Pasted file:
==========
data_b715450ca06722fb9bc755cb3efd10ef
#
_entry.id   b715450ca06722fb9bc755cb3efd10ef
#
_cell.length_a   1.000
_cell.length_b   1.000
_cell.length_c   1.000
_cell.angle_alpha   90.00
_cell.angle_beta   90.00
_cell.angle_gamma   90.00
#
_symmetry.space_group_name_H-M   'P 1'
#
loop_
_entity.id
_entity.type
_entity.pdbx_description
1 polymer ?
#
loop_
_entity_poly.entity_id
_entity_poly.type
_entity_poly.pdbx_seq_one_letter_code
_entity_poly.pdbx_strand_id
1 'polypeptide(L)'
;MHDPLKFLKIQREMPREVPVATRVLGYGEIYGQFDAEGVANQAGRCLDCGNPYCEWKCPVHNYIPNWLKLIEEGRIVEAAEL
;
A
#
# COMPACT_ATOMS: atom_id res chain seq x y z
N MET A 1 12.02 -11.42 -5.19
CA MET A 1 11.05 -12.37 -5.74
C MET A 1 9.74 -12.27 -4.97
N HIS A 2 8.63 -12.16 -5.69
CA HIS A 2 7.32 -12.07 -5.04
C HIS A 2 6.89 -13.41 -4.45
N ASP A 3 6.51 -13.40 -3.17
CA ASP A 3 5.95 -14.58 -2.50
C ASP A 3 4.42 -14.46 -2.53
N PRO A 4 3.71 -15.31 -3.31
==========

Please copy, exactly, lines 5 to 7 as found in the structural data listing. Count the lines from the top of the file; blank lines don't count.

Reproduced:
_cell.length_a   1.000
_cell.length_b   1.000
_cell.length_c   1.000